When Is HELOC Interest Tax-Deductible?
Published June 26, 2022
A home equity line of credit (HELOC) is one of the most popular forms of borrowing for homeowners who have built up equity in their property. During the HELOC's draw period, you're only required to make interest payments on the debt itself. Then, after the draw period closes, you pay back the principal plus interest.
If you only make interest payments while the line of credit is active, you might put a considerable amount of money toward interest over the HELOC's lifespan. In certain situations, this interest is tax-deductible. However, due to changes in the tax code in 2017, homeowners face more restrictions on deducting interest from HELOCs and similar loans. If you have a HELOC, you might wonder how the interest deductions work, when is the HELOC interest deductible, and whether you can deduct interest from a HELOC on your second home.
When is HELOC interest deductible?
First, homeowners should be aware that they can only deduct their HELOC interest if they itemize their deductions on their taxes. For most homeowners, the standard deduction amounts to more than their itemized deductions. Unless you're claiming a substantial amount of interest or a number of other deductions, it's probably better to forgo the HELOC deduction and simply claim the standard deduction.
If you do choose to itemize, current tax laws make HELOC interest deductible only when you use the funds to improve or build upon the home. For example, you might take out a HELOC to renovate your home's kitchen, install solar panels, or build an addition to the house. In these cases, you're eligible to claim your HELOC interest on your taxes.
These tax laws apply to homes that were purchased after October 13, 1987. Mortgages that originated on or before October 13, 1987, are known as "grandfathered debt," and the current restrictions do not apply.
When isn't HELOC interest deductible?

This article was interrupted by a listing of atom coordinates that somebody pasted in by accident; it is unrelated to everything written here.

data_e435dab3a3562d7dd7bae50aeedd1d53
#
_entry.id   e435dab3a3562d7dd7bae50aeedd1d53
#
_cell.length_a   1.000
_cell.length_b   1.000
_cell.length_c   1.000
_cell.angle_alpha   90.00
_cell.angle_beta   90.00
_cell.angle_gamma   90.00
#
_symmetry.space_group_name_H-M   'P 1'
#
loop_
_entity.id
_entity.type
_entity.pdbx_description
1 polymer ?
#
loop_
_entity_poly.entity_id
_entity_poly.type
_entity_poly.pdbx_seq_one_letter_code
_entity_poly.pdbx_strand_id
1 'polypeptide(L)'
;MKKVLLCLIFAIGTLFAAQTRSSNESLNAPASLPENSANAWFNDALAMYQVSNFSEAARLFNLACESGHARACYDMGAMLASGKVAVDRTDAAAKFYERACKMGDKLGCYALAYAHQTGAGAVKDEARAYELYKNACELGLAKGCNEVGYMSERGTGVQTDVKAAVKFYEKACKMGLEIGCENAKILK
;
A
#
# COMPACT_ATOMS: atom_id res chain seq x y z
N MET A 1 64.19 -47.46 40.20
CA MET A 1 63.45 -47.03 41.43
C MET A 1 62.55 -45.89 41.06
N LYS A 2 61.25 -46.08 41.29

Your HELOC interest is not tax-deductible if you use the funds for any purpose other than making upgrades and improvements to the property. Homeowners often use their HELOC for medical bills, tuition, vacations, and other purposes, but none of these uses of your HELOC will qualify you for a tax-deduction.
The interest also isn't fully deductible if your HELOC and other mortgage debt exceeds the limits set by the IRS, which is $750,000. For married couples filing separately, the limit is $375,000. If your total mortgage debt amounts to more than the limit, you can only deduct a portion of your interest.
Is HELOC interest deductible on second homes?
The HELOC interest deduction laws for second homes are the same as the laws for primary residences. You can only claim the interest if you use the line of credit to make improvements to the property you're borrowing against. This means that, in order to claim the interest, you can only use the funds from your second home's HELOC to upgrade that home. You cannot use the money from your vacation home's HELOC to renovate your primary residence if you want to claim the interest on your taxes.
HELOC interest is only tax-deductible in specific situations, so you should be very cautious when claiming this deduction. If you're unsure whether you qualify for the HELOC interest deduction, you should consult with a mortgage consultant or tax expert. The current tax code is incredibly complicated, so working alongside a professional will put your mind at ease.